The readings this week highlighted an aspect of Islam that I was unware of but that links it with both Christianity and Judaism – the matter of interpretation. Being raised in a strict Christian home, I grew up believing that there was a singular Christianity, a singular Judaism and a singular Islam – although, to be fair, I wasn’t exposed to much of the theology of the last two options. Growing up, however, and developing my own understanding of the religious around the world, I was surprised to see that far from being one singular understanding of Christianity there were, in fact, thousands. The last I checked, there were over 40,000 denominations of Christianity alone – and that’s only one of the world’s major religions. Islam, however, seemed vastly more cohesive until I began the readings for this week.
When focusing on the theologies of Islam, particularly in regards to women’s rights, their place and how they are viewed in Islamic society, Leila Ahmed rightly points out that, despite current conflicting views continuing through today, the majority of Islamic thought occurred in a time period that allowed cultural and societal norms to influence religious ideology. If Ahmed’s rendering and study of women is Islamic history is accurate, the regulations, seclusions, veiling and other “oppressive” measures did not originate when Islam did, but came after the death of Muhammed once the mantle of religious leadership passed to others. While that at first seems strange for someone living in the 21st century’s Westernized world, it makes sense when compared to other religious traditions. According to Ahmed, one of the very things that sets Islam apart from other monotheistic beliefs was the fact that women are explicitly addressed in Islam’s sacred writing – the Quran. She points out that this indicates – at least at the beginning stages of Islam – that women and men were viewed equally, not only by Muhammed himself, but by the writings that were to become Islam’s most sacred and authoritative text. It’s also interesting to note that women within Islam itself argue against the stereotype that Islam is sexist due to the way in which they read, interpret and understand the Quran for themselves, regardless of the more prevalent interpretations that were practiced in Islamic society throughout history and even today. The key to understanding this dilemma, however, seem to be in understanding that those in positions of leadership, authority and power within Islam are not the ones who focused on the ethical and spiritual aspects of the religion, but rather those who focused on the pragmatic ones – particularly, as Ahmed points out, within the Abbasid period. This period fundamentally changed the way that women were predominately viewed in Islamic society, and was powerful enough to be carried throughout history through the present day in many predominately Muslim nations. Understanding why this key change took place seems to rest on understanding Islam’s massive growth, assimilation of other cultural and societal norms outside of Arabia and the ruling/political elite responsible for writing much of the texts, interpretations and understandings that are prevalent in Islam throughout the world today.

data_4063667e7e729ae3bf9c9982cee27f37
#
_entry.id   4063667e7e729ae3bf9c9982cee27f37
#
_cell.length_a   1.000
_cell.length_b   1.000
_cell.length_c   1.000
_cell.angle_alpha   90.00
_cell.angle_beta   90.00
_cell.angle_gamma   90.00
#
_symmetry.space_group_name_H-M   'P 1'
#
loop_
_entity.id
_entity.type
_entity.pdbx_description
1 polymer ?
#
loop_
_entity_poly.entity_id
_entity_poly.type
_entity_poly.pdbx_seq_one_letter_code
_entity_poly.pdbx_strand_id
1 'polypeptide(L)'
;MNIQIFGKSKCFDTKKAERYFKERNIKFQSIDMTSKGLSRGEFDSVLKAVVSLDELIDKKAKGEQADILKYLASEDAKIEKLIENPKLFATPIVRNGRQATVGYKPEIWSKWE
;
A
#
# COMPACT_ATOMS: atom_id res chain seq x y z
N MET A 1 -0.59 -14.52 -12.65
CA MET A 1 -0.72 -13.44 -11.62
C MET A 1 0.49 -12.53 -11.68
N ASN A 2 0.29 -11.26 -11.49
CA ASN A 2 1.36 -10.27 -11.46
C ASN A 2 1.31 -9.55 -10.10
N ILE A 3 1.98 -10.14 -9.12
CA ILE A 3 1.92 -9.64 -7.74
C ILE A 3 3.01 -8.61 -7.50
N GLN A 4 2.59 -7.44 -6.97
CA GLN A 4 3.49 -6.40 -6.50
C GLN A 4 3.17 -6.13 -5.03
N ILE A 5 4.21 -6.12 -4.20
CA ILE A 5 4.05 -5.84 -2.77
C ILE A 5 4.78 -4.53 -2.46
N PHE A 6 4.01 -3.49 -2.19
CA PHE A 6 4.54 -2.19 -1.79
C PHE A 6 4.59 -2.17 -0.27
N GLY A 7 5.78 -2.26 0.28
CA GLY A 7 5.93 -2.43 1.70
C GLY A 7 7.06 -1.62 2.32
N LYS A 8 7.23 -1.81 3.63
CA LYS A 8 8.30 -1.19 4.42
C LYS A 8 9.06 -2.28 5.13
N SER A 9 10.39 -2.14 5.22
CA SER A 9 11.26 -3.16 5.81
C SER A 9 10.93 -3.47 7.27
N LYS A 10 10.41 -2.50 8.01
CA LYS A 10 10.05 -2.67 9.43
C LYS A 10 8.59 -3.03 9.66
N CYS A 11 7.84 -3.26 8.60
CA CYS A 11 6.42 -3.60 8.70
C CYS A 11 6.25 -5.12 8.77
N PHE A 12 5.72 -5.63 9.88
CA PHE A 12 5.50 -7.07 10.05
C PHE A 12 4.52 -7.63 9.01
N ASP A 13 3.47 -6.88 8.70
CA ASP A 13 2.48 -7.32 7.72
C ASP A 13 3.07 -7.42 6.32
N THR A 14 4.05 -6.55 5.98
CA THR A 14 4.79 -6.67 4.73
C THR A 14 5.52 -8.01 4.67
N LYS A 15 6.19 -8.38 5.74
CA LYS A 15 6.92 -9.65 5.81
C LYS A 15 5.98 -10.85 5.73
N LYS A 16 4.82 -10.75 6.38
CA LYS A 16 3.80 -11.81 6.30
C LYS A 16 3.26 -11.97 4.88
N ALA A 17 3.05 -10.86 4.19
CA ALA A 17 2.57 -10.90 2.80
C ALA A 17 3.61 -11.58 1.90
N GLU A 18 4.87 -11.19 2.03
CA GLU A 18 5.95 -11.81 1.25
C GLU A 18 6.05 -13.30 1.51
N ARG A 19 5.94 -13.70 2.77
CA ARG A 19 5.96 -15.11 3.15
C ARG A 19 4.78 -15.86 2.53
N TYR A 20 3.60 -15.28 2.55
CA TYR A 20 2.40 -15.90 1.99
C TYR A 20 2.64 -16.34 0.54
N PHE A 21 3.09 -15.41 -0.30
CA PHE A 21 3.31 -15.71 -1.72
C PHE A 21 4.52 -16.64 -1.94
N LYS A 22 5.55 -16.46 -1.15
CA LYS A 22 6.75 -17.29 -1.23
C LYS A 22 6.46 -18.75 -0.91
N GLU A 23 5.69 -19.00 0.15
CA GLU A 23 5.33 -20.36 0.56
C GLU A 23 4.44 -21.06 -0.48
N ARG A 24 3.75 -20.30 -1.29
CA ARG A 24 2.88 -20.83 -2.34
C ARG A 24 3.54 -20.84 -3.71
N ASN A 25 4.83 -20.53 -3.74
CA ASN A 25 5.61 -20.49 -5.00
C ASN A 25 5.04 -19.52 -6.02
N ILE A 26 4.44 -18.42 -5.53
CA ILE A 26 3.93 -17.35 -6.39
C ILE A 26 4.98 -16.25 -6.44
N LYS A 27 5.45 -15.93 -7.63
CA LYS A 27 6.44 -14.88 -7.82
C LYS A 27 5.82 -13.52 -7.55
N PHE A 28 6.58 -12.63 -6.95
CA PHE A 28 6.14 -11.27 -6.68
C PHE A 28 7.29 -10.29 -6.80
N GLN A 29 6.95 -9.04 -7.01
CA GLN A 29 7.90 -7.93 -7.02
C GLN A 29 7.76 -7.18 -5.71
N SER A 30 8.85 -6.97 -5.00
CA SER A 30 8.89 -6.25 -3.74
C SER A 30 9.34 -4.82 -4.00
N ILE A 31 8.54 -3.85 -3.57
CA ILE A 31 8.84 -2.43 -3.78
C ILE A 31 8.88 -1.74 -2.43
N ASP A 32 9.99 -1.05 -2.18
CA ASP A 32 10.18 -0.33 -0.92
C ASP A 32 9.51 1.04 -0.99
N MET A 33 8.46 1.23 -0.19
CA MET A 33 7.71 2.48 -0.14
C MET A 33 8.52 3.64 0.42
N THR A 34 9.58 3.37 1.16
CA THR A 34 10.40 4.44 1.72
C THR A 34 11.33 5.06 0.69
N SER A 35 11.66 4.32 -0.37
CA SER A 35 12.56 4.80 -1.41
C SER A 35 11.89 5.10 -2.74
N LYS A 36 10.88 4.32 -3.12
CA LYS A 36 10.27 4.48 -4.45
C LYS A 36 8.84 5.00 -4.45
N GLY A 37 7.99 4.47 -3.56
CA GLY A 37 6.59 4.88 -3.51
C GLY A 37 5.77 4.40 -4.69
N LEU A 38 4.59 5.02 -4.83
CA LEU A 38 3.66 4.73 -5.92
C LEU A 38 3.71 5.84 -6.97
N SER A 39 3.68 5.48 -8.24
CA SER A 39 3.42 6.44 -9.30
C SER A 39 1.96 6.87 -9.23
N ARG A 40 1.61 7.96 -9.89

Leila Ahmed, Women and Gender in Islam: Historical Roots of a Modern Debate (New Haven: Yale University Press, 1992), 64.
 Ibid, 64.
 Ibid, 64.
 Ibid, 65.
 Ibid, 67.
 Ibid, 67.
 Ibid, 67.